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Vile Bodies by Evelyn Waugh
Vile Bodies - A Fantastic Novel About High Society's "Bright Young Things" Of The 1920s
Vile Bodies is the second book by Evelyn Waugh and was published in 1930. Like Waugh's first novel Decline and Fall, Vile Bodies is set in 1920s high society London. This book is a witty satirical observation of the group of Bright Young Things whose privileged lifestyle entitles them to non-stop partying and wild antics that frequently made the gossip columns of tabloids.
Evelyn Waugh's first book Decline and Fall was hugely successful, and Brideshead Revisited is Waugh's best known work. Vile Bodies never reached the same acclamation. In my opinion though, this is my favourite of his books- it's smart, laugh out loud outrageous and thought provoking too. The book may have been written in the 1920s but stays fresh today with the spooky parallels with the Bright Young People of the 1920s and today's obsession with celebrity and tabloid culture.
A Summary of Vile Bodies
Without giving away the ending....
The principle character in Vile Bodies is Adam Fenwick Symes, a struggling writer. Adam is engaged to be married to the beautiful and monied Nina Blount who is at the very epicentre of the bright young things.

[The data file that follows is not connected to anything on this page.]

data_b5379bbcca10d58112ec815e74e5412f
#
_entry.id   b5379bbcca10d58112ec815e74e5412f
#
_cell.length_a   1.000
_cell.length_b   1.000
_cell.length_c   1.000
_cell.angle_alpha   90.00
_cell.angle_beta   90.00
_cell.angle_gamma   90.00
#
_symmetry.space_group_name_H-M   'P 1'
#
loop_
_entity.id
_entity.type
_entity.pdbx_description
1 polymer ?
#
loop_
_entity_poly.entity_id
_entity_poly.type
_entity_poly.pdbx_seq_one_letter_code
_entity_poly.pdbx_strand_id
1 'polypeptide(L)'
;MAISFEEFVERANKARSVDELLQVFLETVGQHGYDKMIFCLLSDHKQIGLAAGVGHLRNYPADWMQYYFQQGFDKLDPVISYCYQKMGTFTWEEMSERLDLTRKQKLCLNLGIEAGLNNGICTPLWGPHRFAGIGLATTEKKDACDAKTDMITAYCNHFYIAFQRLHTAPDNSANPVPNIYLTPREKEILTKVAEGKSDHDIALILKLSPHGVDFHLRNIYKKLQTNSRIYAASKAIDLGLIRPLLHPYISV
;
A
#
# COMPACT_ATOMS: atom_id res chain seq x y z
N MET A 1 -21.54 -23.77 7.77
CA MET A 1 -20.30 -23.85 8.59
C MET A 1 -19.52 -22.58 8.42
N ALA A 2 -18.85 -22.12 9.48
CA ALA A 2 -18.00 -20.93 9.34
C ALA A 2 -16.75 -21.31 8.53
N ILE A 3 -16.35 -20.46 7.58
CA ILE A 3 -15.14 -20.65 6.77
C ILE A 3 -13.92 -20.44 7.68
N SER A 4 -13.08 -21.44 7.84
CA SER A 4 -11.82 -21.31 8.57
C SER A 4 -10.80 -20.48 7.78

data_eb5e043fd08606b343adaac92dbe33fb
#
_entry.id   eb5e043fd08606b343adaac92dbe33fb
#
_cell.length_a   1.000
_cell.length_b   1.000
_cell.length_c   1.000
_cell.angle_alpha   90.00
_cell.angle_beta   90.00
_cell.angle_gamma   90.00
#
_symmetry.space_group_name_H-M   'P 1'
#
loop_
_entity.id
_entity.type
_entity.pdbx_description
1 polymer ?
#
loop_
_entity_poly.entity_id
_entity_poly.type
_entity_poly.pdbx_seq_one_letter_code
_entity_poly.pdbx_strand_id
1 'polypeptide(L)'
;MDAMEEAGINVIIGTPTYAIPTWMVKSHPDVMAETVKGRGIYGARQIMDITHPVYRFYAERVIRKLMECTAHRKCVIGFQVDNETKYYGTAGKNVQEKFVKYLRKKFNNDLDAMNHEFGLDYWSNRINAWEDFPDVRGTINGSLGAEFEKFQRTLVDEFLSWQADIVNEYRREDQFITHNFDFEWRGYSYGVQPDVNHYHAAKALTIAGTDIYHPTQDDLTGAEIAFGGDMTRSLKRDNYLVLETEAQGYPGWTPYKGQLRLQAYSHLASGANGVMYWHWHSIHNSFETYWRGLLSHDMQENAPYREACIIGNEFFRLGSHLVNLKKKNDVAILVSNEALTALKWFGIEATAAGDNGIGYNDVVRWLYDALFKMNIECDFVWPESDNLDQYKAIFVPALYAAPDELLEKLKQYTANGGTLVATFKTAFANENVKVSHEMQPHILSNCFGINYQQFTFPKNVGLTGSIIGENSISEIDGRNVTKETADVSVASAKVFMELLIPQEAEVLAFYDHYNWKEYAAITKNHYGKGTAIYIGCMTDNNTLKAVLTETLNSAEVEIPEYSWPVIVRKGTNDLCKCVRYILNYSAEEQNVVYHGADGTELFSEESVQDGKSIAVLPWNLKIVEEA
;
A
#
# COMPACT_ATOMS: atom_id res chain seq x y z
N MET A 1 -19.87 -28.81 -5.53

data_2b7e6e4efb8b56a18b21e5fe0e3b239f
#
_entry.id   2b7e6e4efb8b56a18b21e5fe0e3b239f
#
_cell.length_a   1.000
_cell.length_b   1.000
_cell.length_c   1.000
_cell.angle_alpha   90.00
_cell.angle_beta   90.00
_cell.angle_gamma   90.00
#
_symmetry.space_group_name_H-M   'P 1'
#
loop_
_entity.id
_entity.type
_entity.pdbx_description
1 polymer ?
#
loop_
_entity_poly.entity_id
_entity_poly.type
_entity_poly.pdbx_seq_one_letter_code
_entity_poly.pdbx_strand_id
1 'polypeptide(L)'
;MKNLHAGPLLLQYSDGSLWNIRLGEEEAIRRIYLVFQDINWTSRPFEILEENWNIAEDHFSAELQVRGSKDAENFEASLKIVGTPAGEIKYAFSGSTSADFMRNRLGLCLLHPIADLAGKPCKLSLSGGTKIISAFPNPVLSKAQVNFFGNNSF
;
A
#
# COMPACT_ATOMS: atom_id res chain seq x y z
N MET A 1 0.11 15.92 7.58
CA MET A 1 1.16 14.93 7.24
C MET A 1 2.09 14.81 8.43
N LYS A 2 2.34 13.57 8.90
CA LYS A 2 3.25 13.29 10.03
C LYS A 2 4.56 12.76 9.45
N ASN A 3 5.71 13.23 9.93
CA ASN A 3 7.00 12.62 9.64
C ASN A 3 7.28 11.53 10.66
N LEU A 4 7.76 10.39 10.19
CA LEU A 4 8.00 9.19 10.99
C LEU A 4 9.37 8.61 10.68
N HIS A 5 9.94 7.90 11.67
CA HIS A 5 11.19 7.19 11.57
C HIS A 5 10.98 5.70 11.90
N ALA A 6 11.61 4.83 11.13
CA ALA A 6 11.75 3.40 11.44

In the first chapter we see Adam arrive across the English Channel amid a horrible storm with an assortment of colourful characters that feature throughout the book, such as the eccentric socialite Agatha Runcible, the effeminate Miles Malpractice and "last weeks prime-minister" Mr Outrage.
Adam has written his memoirs and once published he will be rich enough to marry Nina. However, on arriving back in England, customs officials burn the manuscript for being "downright dirt".
The flippant tone of book is set in the subsequent telephone conversation between Adam and Nina, when Adam calls to say his book has been burnt and they can't be married:
"Oh I say Nina, there's one thing - I don't think I will be able to marry you after all".
"Oh, Adam, you are a bore. Why not?"
Adam checks himself into a run down hotel and on the advice of a drunk major, Adam places a bet on a horse of Â£1000 - only problem is, the drunk major disappears with his money. Throughout the book we follow Adam's quest to find the drunk major and/or find enough money to marry Nina.
Vile Bodies is more of a character observation than a story with a definite beginning, middle and end. The plot flits like the Bright Young People themselves, and the reader follows this thrill seeking group as they make their round of parties, dinners and other wild social events. We meet an collection of eccentric characters; drunk majors, loopy colonels, debauched flappers, an evangelist minister and her choir group of "Angels".
The Summary On The Back Of My Vintage Copy Of Vile Bodies (1986)
"Here again, as in Decline and Fall, we are in the fashionable Mayfair of the twenties, when the Bright Young Things exercised their inventive minds and Vile Bodies in every kind of capricious escapade."